The magic of music, memory, and how we still remember lyrics decades later

When we listen to music, more than one part of the brain lights up (Getty)
When we listen to music, more than one part of the brain lights up (Getty)

Perusing the Glastonbury lineup this year, I was struck by two things. First, the sheer number of nostalgia acts, from Avril Lavigne and Keane to Sugababes and Corinne Bailey Rae. Second, the fact that I can sing, off by heart, every lyric to each of their greatest hits – despite not having listened to any of them in years.

Here I should say that I have a terrible grasp of pitch – and a rubbish memory. My recollection of whole holidays, books I’ve read, and even breakup conversations have slipped through the sieve of my brain, into a bottomless sink of forgetfulness, never to be found again.

Of course, I’m not the only one who can somehow recall music above so much else. To this day, my friends can and will belt out every word to Natasha Bedingfield’s 2004 banger “Unwritten” on a long car journey. And my grandma, who has Alzheimer’s, can be heard crooning along to Fifties love songs, even as she struggles to identify her grandchildren. So, what’s so special about music?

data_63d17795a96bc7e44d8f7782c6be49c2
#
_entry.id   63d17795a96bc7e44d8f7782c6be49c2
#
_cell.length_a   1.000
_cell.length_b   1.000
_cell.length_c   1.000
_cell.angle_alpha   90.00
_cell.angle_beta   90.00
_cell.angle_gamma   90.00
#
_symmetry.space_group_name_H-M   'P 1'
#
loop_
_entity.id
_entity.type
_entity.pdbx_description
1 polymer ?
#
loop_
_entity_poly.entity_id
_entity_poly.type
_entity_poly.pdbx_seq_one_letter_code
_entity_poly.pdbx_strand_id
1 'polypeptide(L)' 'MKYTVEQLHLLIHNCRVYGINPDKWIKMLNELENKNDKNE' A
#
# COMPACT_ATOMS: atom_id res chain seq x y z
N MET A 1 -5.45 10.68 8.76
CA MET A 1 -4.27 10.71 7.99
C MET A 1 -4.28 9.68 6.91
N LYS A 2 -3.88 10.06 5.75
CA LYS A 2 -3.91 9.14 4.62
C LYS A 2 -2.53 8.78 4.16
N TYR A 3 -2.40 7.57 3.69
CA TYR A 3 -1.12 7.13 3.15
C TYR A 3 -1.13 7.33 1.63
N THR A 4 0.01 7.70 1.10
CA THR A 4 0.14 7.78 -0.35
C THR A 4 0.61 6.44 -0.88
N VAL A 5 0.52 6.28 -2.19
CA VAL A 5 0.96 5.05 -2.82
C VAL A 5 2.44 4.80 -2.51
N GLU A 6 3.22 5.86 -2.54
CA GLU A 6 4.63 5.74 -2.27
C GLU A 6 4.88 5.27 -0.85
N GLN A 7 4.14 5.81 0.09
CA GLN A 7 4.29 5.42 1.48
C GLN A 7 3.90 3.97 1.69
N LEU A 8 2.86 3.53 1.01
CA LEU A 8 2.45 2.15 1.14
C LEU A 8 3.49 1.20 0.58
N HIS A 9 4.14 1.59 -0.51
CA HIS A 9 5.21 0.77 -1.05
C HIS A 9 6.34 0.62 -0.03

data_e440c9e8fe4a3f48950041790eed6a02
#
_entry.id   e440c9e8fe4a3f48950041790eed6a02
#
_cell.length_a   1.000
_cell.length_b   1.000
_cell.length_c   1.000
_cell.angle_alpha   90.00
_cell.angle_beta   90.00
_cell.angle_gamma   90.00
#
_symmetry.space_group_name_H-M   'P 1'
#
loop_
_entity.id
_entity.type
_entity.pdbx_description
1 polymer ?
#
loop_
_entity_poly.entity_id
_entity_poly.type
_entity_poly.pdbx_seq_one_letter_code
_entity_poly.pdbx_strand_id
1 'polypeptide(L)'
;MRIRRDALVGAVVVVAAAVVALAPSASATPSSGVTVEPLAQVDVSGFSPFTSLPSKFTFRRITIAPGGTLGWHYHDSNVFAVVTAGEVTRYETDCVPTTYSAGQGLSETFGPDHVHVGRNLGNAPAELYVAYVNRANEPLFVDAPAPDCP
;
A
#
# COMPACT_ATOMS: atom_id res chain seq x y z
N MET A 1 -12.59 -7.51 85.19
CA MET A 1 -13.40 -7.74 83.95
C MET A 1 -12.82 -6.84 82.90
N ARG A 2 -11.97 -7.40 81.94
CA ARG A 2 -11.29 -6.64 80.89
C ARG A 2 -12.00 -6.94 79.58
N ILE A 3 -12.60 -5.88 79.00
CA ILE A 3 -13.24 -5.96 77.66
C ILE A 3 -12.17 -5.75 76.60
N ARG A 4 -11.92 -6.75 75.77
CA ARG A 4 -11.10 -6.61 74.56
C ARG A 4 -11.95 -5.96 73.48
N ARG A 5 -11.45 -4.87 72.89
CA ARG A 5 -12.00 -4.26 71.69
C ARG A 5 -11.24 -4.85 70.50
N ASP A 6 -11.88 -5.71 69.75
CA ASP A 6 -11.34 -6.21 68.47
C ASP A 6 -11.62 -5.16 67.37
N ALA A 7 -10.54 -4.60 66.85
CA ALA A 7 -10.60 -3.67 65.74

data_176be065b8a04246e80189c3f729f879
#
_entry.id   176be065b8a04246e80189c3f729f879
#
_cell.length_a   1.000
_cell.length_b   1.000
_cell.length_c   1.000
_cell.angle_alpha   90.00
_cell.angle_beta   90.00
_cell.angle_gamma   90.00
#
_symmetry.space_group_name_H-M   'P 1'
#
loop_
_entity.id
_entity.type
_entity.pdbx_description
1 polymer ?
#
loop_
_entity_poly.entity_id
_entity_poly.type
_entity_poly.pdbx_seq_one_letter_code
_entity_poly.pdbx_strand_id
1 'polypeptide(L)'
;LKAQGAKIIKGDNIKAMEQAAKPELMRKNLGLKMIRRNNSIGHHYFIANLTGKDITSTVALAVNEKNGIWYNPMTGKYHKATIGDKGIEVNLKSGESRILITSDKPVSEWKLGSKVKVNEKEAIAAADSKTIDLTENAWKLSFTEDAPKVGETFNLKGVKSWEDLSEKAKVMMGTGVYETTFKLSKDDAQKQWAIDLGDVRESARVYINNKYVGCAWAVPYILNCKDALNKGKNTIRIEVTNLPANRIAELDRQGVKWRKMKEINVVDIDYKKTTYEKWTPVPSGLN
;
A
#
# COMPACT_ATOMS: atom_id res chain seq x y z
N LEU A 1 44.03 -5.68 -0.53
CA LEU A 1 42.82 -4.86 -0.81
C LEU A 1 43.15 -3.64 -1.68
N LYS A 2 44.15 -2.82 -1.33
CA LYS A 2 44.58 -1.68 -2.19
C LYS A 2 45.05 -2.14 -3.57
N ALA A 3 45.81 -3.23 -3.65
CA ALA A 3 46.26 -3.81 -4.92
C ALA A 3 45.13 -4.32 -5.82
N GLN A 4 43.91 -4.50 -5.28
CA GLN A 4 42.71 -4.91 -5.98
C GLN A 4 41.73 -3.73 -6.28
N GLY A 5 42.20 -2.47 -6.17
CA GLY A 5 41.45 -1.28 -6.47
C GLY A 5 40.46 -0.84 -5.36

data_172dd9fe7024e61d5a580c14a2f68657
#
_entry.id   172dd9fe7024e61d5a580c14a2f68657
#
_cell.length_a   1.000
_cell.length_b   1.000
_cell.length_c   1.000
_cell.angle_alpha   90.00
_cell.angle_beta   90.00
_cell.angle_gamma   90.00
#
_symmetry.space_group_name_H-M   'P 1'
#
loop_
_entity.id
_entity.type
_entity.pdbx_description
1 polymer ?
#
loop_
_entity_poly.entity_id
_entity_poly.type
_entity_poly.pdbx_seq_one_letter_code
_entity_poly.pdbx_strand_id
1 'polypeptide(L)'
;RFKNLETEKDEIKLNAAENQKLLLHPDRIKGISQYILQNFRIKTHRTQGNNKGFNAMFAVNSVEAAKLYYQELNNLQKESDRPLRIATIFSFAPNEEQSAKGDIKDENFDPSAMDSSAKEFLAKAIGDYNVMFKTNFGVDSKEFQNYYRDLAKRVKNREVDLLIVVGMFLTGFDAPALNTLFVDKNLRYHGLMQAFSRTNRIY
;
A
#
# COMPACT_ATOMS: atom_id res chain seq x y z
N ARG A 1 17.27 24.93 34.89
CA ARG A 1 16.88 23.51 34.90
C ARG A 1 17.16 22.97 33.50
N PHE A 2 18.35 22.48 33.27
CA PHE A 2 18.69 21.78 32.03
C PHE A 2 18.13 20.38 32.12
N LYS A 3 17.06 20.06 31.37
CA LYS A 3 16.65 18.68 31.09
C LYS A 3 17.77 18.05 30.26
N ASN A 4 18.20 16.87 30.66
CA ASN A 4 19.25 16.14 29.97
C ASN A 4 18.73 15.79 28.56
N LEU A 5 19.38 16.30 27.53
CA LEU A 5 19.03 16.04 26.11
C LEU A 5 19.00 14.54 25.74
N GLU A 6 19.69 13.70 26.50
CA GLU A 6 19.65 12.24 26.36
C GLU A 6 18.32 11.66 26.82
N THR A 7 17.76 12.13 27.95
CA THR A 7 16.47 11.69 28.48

It’s partly down to “pure familiarity”, explains Kelly Jakubowski, associate professor from Durham University’s department of music. “We listen to the same music over and over, many more times than we read the same book or watch the same movie. This extreme overexposure to the same song lots of times can strengthen the memory trace.” And even though we might have last heard a song 20 years ago, we probably played it on repeat at the time. This repetition effect also applies, unfortunately, to getting lyrics wrong. If, when listening to Abba, you’ve sung “feel the beat on the tangerine” enough times, you’ll find it near impossible to ever land on the correct line: “Feel the beat on the tambourine.”